Ex-Army sergeant gets 48 years’ prison in 2015 murder of child’s mother

An abusive stepfather, a mother who failed to protect him, lingering trauma from wartime military service and a trail of broken relationships were all pieces of baggage John Chapman carried with him into his final confrontation with Vanessa Williams three years ago.

It ended with more than 23 stab wounds that killed Williams, the mother of one of Chapman’s children. And it became the backdrop for a murder case that could have made Chapman the first man in nearly two decades to be sentenced in Palm Beach County Circuit Court to die.

On Tuesday, nearly a month after jurors spared the 29-year-old from a death penalty fight with a lesser second-degree murder conviction in a trial where Chapman argued self-defense, he and his lawyers were hoping that Chapman’s previous traumas would lead Circuit Judge Jeffrey Colbath to give him a sentence of less than the 25-year minimum recommended sentence.

Instead, after an hours-long emotional sentencing hearing, Colbath gave the 28-year-old nearly twice that time — 48 years in prison.

“I don’t think there was an ounce of self-defense in this case,” Colbath said after announcing his sentence. “I think it was a second-degree murder case. I think the jury got it right.”

The sentence was less than the maximum life sentence that Assistant State Attorney Reid Scott had sought, but rejected arguments from Assistant Public Defender Scott Pribble, who along with Palm Beach County Public Defender Carey Haughwout argued that Chapman should get a lower sentence for several reasons.

Among other arguments, Pribble said Chapman would have never stabbed Williams had she not first pulled a knife on him as they fought in a pickup truck outside a suburban Boca Raton apartment complex after a tumultuous night of arguing, drinking and drugs.

Williams’ parents, Ninett Martinez and Rupert Williams, both testified during the sentencing and asked Colbath to put their daughter’s killer, their grandson’s father, away for life.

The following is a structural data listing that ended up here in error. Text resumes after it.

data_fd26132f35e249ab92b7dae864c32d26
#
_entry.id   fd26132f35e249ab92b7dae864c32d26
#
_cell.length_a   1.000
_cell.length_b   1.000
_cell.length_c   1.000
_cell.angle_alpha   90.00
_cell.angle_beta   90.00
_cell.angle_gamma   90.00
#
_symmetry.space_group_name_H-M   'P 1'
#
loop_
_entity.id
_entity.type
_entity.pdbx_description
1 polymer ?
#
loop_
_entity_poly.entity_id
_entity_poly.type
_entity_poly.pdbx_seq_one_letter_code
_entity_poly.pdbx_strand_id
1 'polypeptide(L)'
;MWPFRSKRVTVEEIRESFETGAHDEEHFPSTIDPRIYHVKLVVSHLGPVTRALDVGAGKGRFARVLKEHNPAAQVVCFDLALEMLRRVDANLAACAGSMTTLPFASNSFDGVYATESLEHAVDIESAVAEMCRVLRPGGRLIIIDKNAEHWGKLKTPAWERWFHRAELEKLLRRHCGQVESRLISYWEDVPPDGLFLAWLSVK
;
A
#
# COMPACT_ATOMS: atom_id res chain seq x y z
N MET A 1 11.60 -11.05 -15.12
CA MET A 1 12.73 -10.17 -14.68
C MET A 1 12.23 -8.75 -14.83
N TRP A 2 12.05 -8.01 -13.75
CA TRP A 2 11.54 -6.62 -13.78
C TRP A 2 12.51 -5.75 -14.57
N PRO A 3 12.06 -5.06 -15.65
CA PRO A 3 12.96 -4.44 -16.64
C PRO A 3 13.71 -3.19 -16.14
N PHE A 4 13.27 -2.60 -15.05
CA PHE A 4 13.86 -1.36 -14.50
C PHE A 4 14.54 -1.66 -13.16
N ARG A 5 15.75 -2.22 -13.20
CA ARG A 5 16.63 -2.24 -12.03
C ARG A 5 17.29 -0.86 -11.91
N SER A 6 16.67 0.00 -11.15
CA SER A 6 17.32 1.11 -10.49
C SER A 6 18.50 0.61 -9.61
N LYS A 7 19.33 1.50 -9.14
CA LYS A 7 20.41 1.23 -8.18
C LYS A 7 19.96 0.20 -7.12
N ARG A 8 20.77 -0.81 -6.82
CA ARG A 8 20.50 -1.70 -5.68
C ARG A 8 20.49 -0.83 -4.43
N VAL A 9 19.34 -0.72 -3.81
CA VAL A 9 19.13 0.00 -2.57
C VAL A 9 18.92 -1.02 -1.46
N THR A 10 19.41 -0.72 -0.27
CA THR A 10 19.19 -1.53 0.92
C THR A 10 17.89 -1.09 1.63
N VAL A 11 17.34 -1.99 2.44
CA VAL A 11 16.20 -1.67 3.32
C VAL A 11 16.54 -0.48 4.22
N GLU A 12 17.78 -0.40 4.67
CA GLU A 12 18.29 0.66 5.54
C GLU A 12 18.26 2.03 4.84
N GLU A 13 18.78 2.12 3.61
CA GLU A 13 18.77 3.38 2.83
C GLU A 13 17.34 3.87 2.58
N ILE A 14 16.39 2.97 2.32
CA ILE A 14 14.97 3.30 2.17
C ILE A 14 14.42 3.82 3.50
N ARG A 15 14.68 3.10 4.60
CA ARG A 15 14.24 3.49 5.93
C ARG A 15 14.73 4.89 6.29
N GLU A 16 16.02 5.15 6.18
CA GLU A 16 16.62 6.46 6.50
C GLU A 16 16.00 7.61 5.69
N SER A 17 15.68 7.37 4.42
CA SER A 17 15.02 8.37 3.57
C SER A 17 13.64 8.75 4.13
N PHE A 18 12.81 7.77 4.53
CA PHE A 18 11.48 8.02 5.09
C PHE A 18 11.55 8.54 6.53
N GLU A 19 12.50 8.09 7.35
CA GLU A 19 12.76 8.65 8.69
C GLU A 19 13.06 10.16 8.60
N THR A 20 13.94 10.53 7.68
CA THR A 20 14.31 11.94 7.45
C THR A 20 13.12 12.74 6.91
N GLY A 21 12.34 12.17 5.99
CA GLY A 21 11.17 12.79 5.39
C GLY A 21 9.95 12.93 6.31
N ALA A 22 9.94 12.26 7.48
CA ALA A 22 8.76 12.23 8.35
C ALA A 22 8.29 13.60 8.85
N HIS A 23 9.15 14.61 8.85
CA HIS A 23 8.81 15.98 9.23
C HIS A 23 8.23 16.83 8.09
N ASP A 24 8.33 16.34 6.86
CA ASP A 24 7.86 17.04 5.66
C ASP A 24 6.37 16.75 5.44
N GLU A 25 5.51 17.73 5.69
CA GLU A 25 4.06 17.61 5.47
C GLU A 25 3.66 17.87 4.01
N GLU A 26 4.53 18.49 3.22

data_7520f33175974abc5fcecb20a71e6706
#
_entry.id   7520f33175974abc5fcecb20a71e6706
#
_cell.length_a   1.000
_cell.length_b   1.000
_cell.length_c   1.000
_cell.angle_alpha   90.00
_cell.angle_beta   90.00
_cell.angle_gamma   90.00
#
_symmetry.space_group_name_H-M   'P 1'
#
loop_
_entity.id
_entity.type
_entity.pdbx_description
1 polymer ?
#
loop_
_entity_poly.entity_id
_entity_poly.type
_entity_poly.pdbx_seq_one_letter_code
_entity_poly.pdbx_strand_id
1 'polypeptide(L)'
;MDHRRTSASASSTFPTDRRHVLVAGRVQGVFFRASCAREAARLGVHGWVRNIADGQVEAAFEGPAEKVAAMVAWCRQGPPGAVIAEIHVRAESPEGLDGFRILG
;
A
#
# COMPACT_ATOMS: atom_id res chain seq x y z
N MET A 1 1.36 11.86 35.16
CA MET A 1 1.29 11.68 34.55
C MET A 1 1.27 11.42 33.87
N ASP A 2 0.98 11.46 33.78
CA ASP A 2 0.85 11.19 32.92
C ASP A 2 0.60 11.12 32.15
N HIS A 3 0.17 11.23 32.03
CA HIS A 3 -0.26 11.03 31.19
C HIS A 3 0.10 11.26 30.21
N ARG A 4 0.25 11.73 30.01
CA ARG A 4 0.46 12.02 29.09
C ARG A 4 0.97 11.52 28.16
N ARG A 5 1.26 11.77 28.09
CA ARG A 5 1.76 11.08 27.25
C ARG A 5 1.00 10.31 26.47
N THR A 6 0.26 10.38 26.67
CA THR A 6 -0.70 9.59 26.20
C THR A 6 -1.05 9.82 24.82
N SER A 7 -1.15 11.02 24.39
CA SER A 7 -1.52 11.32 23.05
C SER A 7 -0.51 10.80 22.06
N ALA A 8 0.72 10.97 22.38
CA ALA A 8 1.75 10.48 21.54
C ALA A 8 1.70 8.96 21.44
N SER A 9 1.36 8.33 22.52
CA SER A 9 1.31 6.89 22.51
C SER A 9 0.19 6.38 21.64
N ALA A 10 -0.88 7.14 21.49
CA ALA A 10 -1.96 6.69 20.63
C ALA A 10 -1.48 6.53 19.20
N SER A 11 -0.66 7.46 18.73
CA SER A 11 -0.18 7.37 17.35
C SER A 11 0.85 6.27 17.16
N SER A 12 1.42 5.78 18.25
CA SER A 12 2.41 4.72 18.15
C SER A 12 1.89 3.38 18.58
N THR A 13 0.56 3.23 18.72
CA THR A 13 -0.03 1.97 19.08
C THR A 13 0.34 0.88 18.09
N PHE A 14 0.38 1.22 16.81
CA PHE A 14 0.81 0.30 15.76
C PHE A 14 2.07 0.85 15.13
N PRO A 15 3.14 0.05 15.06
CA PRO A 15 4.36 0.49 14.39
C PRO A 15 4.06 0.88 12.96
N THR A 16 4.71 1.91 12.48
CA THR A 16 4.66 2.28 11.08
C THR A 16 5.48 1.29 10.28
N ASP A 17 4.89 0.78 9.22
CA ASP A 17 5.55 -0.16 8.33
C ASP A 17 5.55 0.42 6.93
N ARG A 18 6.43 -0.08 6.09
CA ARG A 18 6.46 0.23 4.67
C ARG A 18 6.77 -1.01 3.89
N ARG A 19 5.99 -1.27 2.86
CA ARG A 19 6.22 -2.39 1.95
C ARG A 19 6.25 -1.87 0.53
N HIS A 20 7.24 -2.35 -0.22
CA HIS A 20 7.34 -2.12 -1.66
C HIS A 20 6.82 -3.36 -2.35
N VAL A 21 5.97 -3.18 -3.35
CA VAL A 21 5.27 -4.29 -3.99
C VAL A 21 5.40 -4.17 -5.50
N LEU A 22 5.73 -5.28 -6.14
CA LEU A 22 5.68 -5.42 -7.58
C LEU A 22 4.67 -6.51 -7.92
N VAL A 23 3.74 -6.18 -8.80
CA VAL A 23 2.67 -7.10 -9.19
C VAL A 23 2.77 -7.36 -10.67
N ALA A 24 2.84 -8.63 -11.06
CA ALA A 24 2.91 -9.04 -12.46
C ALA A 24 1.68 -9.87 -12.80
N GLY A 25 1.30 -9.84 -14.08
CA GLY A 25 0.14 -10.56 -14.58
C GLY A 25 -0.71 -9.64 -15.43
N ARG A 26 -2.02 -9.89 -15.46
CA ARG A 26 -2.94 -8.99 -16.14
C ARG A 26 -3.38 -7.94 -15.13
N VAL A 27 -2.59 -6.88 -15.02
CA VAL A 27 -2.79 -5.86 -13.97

Martinez said she told her daughter she didn’t like Chapman early in their relationship. Williams said Chapman beat his daughter and that she was afraid to call police.

When it was his turn to speak, Chapman said it was Williams’ ex-husband, Joseph Bristol, who abused her and that her prior history of abuse prevented her from being able to “fully trust” him.

Chapman’s words came after a fellow soldier who served with him in Iraq testified about the lingering combat stress both he and Chapman suffered. A close friend of Chapman’s, now a high school teacher in Detroit, and Shelly Dockery, the Miami-based college professor whose home Chapman was in when police arrested him, both also testified on his behalf.

A forensic psychologist outlined for Colbath the abuse Chapman suffered as a child, saying that his way of coping was to emotionally and mentally detach himself, prompting a habit of dissociation from emotionally charged situations that only deepened with his time in the military.

Chapman told investigators he “went into robotic mode” when he stabbed Williams on April 18, 2015. He later dumped her body in a ditch on Smith Sundy Road west of Delray Beach, along with other items from inside the pickup truck.

Although he expressed hate for Williams when he spoke to investigators, Chapman on Tuesday told Colbath he loved her.

“I’ve come back from war with invisible wounds, and those same wounds led to the incredible loss of someone I loved,” Chapman said.

Scott told Colbath that despite Chapman’s prior service to the nation, he wasn’t thinking of anyone but himself in the early hours of April 18, 2015. After the sentencing, Williams’ parents agreed, but added that they took some solace in the sentence they think makes it more likely than not that Chapman will die in prison.

“At least we’ll never see him again,” Martinez said.

“Maybe he’ll get out and he’ll be able to see his grandchildren,” Rupert Williams added, shaking his head.

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